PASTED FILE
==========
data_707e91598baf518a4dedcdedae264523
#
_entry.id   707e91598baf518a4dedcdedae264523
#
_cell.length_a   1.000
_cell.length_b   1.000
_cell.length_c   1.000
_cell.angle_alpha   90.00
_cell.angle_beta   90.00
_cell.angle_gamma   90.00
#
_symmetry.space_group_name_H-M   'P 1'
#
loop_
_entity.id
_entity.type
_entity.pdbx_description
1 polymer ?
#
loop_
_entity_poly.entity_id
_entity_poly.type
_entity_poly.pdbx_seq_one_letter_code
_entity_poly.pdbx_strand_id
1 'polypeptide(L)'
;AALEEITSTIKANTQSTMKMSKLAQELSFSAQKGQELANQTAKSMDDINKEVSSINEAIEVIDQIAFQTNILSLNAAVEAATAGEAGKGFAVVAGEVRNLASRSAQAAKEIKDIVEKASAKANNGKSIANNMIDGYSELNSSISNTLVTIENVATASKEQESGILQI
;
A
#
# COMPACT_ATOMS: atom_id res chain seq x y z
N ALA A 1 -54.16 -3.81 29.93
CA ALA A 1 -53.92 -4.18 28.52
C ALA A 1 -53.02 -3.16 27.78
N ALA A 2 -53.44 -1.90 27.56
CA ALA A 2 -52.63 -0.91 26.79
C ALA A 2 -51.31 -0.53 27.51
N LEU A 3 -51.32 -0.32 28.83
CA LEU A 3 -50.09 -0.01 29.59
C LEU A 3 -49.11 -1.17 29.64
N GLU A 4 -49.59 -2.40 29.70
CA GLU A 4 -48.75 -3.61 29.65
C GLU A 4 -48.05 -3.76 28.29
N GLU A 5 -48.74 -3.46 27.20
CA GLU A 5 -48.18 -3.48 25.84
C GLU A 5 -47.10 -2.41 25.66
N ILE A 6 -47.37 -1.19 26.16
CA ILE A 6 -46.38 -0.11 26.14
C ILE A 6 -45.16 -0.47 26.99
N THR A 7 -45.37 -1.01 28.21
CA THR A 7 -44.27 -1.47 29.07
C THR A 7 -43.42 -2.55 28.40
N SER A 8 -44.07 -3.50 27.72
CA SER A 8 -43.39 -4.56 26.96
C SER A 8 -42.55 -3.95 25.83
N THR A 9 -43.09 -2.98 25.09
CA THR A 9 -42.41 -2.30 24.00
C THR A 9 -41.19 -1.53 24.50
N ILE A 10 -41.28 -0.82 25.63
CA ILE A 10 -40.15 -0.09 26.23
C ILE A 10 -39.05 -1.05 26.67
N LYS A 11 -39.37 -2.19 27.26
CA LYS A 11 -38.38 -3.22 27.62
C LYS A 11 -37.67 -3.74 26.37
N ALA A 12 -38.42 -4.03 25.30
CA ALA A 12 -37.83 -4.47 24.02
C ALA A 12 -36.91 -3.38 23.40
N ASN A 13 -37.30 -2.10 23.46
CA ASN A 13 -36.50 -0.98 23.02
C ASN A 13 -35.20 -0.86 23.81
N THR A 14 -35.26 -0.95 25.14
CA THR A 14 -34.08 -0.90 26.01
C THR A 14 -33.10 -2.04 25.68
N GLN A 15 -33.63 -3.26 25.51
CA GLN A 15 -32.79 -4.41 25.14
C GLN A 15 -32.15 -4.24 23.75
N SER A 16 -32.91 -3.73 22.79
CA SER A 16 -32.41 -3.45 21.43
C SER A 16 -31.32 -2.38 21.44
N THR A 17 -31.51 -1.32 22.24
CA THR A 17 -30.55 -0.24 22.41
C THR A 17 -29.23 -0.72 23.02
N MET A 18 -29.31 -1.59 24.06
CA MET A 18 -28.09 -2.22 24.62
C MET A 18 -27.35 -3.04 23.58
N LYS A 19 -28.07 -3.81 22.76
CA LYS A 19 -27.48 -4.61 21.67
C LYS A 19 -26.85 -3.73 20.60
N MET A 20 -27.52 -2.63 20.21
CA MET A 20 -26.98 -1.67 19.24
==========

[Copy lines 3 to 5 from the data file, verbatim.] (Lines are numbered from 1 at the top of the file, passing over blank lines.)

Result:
_entry.id   707e91598baf518a4dedcdedae264523
#
_cell.length_a   1.000